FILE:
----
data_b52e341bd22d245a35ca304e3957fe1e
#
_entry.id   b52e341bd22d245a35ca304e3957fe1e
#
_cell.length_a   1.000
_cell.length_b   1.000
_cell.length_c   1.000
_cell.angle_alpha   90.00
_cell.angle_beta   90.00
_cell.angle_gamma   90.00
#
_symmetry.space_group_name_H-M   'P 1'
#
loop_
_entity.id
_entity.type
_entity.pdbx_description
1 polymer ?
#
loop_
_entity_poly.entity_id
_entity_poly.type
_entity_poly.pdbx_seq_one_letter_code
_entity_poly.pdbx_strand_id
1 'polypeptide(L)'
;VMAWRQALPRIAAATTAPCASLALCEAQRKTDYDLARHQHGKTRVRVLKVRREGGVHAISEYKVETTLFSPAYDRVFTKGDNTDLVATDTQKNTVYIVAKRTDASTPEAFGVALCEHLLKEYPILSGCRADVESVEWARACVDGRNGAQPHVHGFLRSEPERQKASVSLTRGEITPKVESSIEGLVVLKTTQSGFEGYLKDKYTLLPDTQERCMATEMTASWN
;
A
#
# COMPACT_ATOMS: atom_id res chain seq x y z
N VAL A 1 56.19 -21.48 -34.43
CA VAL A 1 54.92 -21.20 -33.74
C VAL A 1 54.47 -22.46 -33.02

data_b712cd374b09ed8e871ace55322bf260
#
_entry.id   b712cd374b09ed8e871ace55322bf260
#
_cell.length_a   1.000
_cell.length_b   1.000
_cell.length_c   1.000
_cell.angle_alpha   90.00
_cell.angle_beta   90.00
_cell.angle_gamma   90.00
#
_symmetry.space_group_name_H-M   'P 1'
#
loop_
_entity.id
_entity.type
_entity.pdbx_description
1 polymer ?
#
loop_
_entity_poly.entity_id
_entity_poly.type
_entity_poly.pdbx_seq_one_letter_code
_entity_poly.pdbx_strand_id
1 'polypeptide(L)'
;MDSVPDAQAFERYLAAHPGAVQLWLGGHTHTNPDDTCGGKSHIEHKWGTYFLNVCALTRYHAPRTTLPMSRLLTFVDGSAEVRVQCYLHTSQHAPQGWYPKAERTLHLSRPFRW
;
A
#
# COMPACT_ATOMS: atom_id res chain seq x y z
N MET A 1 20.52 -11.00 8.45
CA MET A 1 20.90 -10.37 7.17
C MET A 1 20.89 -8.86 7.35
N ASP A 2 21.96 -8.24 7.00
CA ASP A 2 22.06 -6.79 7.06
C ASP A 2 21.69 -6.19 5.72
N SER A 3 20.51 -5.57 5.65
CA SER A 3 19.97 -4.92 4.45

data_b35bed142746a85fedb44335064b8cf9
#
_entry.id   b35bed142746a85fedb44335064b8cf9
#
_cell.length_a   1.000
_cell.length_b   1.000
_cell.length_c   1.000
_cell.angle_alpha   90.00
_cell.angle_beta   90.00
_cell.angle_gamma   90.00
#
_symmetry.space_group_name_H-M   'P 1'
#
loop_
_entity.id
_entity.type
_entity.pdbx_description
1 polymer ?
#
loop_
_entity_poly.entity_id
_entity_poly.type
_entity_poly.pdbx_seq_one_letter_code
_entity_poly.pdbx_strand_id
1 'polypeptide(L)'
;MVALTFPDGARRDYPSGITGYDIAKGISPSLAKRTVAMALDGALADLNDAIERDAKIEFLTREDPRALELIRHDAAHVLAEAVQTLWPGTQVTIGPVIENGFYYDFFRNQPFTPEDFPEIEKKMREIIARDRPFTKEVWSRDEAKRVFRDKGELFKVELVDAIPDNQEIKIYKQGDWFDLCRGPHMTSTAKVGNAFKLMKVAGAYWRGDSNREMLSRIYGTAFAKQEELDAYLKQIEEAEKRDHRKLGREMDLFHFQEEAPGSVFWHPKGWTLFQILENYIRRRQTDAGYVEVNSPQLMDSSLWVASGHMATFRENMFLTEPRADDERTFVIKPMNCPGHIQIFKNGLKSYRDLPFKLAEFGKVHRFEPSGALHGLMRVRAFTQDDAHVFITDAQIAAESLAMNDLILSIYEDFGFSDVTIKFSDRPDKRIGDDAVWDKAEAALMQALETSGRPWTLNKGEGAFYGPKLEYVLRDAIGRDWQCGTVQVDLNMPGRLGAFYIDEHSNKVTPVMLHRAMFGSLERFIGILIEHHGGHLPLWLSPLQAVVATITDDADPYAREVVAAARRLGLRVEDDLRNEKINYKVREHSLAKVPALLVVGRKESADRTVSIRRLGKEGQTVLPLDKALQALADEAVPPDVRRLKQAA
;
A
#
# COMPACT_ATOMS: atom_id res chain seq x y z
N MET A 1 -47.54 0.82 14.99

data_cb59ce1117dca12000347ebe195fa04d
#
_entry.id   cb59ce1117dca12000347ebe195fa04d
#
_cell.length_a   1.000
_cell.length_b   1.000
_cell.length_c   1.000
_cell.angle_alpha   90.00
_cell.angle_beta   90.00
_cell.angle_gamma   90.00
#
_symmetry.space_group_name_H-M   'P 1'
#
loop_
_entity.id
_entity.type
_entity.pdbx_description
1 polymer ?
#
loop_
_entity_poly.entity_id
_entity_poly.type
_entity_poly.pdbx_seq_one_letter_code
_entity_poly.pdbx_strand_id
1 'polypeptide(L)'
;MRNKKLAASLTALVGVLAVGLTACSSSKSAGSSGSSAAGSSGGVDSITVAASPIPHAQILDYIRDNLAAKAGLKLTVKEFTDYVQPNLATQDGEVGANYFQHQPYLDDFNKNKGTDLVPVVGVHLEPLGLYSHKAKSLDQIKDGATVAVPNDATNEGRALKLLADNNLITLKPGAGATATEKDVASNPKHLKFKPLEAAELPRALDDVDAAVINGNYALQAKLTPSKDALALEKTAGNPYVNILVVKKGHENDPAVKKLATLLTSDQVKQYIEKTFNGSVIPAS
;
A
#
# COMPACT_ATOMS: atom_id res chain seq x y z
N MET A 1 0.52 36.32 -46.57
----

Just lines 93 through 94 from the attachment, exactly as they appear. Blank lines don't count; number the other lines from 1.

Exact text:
_entity_poly.type
_entity_poly.pdbx_seq_one_letter_code